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Can We Talk? Discerning and Engaging Discourse Differences Across Disciplines

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2012 ASEE Annual Conference & Exposition


San Antonio, Texas

Publication Date

June 10, 2012

Start Date

June 10, 2012

End Date

June 13, 2012



Conference Session

Advances in Communication Instruction

Tagged Division

Liberal Education/Engineering & Society

Page Count


Page Numbers

25.281.1 - 25.281.13



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Paper Authors


Beth Bateman Newborg University of Pittsburgh

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Beth Bateman Newborg was one of the initiators of the University of Pittsburgh's English/Freshman Engineering Writing program, and has served as the Program's Director for the past 10 years. Newborg also teaches the upper-level Communication Skills for Engineers course at Pitt's Swanson School of Engineering and serves as the Outreach Director for Pitt's Writing Center. Newborg has extensive experience as a teacher of professional writing and as a writing consultant in the technical, public policy, and legal fields. With more than 20 years experience in teaching and curriculum development across disciplines and schools, Newborg has an abiding interest in how students and faculty approach and benefit from interdisciplinary initiatives and studies. In addition to teaching, curriculum development,and outreach at Pitt, Newborg is a published poet.

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Teresa L. Larkin American University


Dan Budny University of Pittsburgh

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Dan Budny holds a joint appointment as Associate Professor in the School of Civil Engineering and the Director of the Freshmen Engineering program at the University of Pittsburgh. His research area is in the development of programs that assist entering freshmen students by providing counseling and cooperative learning environments for students in their first and second semester freshmen engineering courses. He has numerous publications in this and other engineering education areas. Budny is very active in the American Society for Engineering Education (ASEE) within the Freshmen Programs and the Educational Research and Methods divisions, and is on the ASEE/IEEE Frontiers in Education Conference Board and the ASEE board of directors. Budny also conducts numerous teaching workshops both at the university and other locations. Contact him at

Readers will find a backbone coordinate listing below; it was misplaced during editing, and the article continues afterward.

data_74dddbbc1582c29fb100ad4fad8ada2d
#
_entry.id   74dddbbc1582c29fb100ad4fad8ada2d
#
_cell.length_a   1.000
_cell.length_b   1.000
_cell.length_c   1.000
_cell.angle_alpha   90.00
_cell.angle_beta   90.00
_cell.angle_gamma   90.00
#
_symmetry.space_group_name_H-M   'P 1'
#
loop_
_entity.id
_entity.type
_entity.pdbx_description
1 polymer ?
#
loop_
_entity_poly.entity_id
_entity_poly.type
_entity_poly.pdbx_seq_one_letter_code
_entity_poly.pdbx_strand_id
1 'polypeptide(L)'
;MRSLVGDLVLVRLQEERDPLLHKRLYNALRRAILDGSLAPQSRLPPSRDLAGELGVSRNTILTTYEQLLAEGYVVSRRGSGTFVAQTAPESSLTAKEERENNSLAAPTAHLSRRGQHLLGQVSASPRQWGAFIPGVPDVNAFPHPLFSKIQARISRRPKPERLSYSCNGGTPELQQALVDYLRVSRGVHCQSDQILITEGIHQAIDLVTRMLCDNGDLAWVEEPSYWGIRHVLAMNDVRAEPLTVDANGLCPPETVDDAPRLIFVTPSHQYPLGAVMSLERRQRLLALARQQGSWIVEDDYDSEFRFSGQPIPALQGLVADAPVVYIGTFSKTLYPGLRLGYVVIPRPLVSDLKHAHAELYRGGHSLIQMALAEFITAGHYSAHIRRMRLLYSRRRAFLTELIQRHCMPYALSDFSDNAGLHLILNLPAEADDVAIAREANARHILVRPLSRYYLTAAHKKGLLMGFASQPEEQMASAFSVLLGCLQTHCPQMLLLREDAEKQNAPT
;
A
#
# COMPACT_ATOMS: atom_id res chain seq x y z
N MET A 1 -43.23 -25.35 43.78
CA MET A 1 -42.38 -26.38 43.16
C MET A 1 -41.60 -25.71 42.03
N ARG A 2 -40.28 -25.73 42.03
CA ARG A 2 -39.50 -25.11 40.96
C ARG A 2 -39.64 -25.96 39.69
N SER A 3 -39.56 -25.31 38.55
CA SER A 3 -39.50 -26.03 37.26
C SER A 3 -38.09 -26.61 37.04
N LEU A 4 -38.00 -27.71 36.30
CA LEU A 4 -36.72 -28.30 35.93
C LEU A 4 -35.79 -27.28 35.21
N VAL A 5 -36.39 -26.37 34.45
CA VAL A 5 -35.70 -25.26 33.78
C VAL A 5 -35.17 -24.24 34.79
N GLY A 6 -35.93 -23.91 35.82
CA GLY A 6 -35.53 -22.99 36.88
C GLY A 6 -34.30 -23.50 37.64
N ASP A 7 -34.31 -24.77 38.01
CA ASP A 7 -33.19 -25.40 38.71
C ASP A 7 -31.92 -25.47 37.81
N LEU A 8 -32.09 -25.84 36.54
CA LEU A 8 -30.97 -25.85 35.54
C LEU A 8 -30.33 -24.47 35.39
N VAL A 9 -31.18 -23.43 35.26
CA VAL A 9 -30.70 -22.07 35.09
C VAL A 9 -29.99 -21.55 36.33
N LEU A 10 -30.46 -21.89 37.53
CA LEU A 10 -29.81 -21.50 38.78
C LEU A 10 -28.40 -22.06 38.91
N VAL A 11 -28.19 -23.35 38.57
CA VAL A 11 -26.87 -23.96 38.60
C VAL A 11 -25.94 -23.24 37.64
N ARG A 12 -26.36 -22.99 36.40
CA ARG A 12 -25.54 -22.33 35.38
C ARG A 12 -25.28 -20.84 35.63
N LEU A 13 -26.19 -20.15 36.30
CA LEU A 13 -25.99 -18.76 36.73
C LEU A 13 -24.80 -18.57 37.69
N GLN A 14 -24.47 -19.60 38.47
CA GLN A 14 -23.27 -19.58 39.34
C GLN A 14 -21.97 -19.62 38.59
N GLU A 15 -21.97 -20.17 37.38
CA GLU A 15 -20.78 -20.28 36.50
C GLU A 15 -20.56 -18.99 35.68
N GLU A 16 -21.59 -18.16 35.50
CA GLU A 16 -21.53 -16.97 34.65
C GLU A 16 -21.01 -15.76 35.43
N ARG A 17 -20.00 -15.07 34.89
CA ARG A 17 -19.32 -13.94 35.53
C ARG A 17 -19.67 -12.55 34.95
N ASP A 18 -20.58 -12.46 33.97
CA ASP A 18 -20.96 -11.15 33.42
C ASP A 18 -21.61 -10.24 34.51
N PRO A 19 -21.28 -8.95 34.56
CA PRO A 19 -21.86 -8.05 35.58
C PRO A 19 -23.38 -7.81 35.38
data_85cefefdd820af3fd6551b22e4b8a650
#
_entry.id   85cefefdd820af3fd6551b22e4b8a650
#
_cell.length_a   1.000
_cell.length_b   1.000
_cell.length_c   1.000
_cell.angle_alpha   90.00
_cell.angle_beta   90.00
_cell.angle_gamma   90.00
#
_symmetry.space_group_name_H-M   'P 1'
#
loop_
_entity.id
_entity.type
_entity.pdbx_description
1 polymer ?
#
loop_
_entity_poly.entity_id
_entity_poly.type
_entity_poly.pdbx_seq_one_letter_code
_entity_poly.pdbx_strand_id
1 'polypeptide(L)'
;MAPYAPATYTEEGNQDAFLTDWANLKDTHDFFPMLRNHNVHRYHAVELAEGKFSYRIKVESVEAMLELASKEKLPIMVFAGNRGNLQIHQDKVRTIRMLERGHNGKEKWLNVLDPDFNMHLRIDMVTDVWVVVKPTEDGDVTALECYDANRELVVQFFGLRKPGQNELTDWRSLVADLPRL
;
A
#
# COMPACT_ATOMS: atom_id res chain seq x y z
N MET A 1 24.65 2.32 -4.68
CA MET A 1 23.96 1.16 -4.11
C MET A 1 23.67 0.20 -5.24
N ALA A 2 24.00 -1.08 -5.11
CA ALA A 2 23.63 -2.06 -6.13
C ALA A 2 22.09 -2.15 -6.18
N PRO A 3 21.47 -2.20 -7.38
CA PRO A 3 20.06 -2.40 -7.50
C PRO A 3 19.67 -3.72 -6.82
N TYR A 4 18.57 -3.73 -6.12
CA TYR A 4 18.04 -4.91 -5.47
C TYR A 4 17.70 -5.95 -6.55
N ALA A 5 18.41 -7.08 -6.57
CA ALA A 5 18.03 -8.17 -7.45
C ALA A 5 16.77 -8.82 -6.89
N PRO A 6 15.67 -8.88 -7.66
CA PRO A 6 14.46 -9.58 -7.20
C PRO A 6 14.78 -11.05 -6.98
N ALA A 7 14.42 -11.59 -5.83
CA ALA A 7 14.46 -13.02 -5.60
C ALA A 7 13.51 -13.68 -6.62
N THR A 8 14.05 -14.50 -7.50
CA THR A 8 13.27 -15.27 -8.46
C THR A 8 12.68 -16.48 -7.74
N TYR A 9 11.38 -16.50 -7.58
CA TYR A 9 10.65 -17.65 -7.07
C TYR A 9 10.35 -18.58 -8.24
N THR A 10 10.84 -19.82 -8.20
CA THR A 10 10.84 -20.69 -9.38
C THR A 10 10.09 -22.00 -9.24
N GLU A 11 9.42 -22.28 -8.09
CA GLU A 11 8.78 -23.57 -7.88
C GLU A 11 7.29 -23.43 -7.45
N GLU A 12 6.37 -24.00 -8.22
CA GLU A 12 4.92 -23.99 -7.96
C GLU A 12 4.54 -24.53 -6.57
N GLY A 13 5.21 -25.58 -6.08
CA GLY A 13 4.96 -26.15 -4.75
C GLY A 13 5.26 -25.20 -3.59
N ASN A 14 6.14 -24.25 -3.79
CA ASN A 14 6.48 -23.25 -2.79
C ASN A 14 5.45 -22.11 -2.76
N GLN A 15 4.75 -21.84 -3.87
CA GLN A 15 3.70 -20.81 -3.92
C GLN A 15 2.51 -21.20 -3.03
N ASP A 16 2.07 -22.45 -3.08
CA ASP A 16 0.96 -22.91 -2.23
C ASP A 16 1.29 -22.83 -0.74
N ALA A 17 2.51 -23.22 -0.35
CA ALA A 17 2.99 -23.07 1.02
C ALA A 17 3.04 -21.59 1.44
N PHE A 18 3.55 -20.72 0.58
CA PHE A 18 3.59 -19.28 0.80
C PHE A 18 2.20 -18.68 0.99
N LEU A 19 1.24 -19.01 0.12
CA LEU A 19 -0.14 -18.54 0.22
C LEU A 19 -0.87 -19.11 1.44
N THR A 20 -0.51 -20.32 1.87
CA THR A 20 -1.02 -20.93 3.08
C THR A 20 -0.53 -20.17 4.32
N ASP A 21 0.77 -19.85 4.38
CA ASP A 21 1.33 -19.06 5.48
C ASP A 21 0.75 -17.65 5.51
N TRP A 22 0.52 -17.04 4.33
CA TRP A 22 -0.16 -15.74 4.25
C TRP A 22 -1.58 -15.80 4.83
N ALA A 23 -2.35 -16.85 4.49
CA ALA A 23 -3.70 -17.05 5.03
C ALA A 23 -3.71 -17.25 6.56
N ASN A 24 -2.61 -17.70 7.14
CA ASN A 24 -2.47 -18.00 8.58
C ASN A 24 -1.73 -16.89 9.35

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Can We Talk? Faculty Outcomes of Integrating Liberal Arts, Science, and Engineering Paradigms 
Experience with cross-disciplinary programs such as the writing intensive interdisciplinaryprogram/school not named for blind submission and the writing intensive physics course,interdisciplinary course/school not named for blind submission has shown that students reapmultiple benefits from the “hands on” integration of liberal arts and science/engineering. If auniversities’ investments in learning across disciplines is to continue to develop and flourish,however, we, as faculty, must consistently and enthusiastically do what we ask our students todo: respect, gain expertise in, and integrate multiple discourses, principles, and modes ofobservation and investigation. We will approach this paper’s title, “Can We Talk,” quite literally,asking about the ways in which “we”—science/engineering faculty and faculty in the liberalarts/writing – can maximize our ability to meaningfully communicate with each other to bestserve our students and to engage in dynamic professional development. This paper will detail, forexample, how a liberal arts/writing teacher’s increased fluency with the language used to create,describe and evaluate a computer program or to address a statics problem allows her to optimizeher engineering students’ “writing to learn” interest and performance, and allows her toproductively engage and critique the customary language and modes of her own discipline. Thepaper will explore and report on how an engineering instructor’s familiarity with writing as aninvestigation of self and society enables him to support his freshman engineering studentsthrough rigorous inquiry that has no “right answer, ”and allows him to best articulate tocolleagues, within and beyond his immediate discipline, the value and outcomes of humanities-based inquiry. We will examine how a physics instructor’s familiarity with principles andpractices of clarity and accountability in writing allows her to further demonstrate, for herstudents, the importance of accuracy and responsibility in lab or bench work, and allows her tomaximize the possibility of further successful interdisciplinary inquiry and courses in thesciences and the arts. Through consideration of current theoretical frameworks regardinglearning across disciplines, and by drawing, in detail, on practices and outcomes of faculty whospend considerable professional time and energy “talking” and teaching across disciplines, “ CanWe Talk” will cover how significant conversation, which appreciates and incorporates languagesof very different, even seemingly antithetical, disciplines significantly contributes to studentsuccess and to professional growth.

Newborg, B. B., & Larkin, T. L., & Budny, D. (2012, June), Can We Talk? Discerning and Engaging Discourse Differences Across Disciplines Paper presented at 2012 ASEE Annual Conference & Exposition, San Antonio, Texas. 10.18260/1-2--21039

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